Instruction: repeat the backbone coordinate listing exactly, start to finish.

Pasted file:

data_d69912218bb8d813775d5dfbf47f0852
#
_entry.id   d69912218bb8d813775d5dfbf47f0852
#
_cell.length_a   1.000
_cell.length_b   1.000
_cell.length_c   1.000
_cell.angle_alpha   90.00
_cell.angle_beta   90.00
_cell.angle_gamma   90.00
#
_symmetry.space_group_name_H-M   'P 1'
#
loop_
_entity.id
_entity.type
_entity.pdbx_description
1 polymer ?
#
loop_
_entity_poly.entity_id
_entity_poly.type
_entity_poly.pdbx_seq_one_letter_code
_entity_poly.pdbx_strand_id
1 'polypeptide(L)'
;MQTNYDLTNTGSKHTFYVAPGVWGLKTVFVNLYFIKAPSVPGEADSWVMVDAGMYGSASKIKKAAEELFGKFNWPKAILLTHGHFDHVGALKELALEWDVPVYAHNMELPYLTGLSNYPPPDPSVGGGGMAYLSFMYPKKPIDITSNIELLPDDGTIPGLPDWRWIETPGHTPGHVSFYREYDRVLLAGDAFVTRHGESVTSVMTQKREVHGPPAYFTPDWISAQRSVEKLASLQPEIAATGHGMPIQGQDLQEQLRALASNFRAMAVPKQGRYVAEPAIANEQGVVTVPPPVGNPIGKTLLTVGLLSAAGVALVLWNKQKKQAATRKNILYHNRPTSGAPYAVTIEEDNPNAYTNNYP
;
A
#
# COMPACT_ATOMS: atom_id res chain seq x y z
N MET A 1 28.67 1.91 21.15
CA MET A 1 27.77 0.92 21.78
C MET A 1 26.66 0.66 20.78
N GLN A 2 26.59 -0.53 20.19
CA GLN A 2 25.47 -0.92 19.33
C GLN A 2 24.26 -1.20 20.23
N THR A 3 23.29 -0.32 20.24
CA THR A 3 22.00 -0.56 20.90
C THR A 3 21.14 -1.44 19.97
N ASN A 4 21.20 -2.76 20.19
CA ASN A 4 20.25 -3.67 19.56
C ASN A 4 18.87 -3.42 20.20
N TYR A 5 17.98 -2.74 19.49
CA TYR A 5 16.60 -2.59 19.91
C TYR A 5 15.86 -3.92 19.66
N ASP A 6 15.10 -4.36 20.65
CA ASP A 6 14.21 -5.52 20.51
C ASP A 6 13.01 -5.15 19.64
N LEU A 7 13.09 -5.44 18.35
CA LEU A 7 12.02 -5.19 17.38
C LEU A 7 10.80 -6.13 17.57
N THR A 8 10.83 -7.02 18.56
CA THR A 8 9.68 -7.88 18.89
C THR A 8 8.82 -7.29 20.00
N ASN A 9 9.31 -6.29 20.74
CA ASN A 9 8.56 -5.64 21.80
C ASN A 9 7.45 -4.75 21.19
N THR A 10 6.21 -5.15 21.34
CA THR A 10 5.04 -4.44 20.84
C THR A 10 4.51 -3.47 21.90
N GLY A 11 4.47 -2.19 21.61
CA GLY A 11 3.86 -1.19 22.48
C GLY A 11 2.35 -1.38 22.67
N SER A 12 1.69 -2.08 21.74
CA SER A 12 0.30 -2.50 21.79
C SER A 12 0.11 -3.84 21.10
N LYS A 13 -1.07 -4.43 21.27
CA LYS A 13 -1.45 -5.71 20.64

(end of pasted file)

data_d69912218bb8d813775d5dfbf47f0852
#
_entry.id   d69912218bb8d813775d5dfbf47f0852
#
_cell.length_a   1.000
_cell.length_b   1.000
_cell.length_c   1.000
_cell.angle_alpha   90.00
_cell.angle_beta   90.00
_cell.angle_gamma   90.00
#
_symmetry.space_group_name_H-M   'P 1'
#
loop_
_entity.id
_entity.type
_entity.pdbx_description
1 polymer ?
#
loop_
_entity_poly.entity_id
_entity_poly.type
_entity_poly.pdbx_seq_one_letter_code
_entity_poly.pdbx_strand_id
1 'polypeptide(L)'
;MQTNYDLTNTGSKHTFYVAPGVWGLKTVFVNLYFIKAPSVPGEADSWVMVDAGMYGSASKIKKAAEELFGKFNWPKAILLTHGHFDHVGALKELALEWDVPVYAHNMELPYLTGLSNYPPPDPSVGGGGMAYLSFMYPKKPIDITSNIELLPDDGTIPGLPDWRWIETPGHTPGHVSFYREYDRVLLAGDAFVTRHGESVTSVMTQKREVHGPPAYFTPDWISAQRSVEKLASLQPEIAATGHGMPIQGQDLQEQLRALASNFRAMAVPKQGRYVAEPAIANEQGVVTVPPPVGNPIGKTLLTVGLLSAAGVALVLWNKQKKQAATRKNILYHNRPTSGAPYAVTIEEDNPNAYTNNYP
;
A
#
# COMPACT_ATOMS: atom_id res chain seq x y z
N MET A 1 28.67 1.91 21.15
CA MET A 1 27.77 0.92 21.78
C MET A 1 26.66 0.66 20.78
N GLN A 2 26.59 -0.53 20.19
CA GLN A 2 25.47 -0.92 19.33
C GLN A 2 24.26 -1.20 20.23
N THR A 3 23.29 -0.32 20.24
CA THR A 3 22.00 -0.56 20.90
C THR A 3 21.14 -1.44 19.97
N ASN A 4 21.20 -2.76 20.19
CA ASN A 4 20.25 -3.67 19.56
C ASN A 4 18.87 -3.42 20.20
N TYR A 5 17.98 -2.74 19.49
CA TYR A 5 16.60 -2.59 19.91
C TYR A 5 15.86 -3.92 19.66
N ASP A 6 15.10 -4.36 20.65
CA ASP A 6 14.21 -5.52 20.51
C ASP A 6 13.01 -5.15 19.64
N LEU A 7 13.09 -5.44 18.35
CA LEU A 7 12.02 -5.19 17.38
C LEU A 7 10.80 -6.13 17.57
N THR A 8 10.83 -7.02 18.56
CA THR A 8 9.68 -7.88 18.89
C THR A 8 8.82 -7.29 20.00
N ASN A 9 9.31 -6.29 20.74
CA ASN A 9 8.56 -5.64 21.80
C ASN A 9 7.45 -4.75 21.19
N THR A 10 6.21 -5.15 21.34
CA THR A 10 5.04 -4.44 20.84
C THR A 10 4.51 -3.47 21.90
N GLY A 11 4.47 -2.19 21.61
CA GLY A 11 3.86 -1.19 22.48
C GLY A 11 2.35 -1.38 22.67
N SER A 12 1.69 -2.08 21.74
CA SER A 12 0.30 -2.50 21.79
C SER A 12 0.11 -3.84 21.10
N LYS A 13 -1.07 -4.43 21.27
CA LYS A 13 -1.45 -5.71 20.64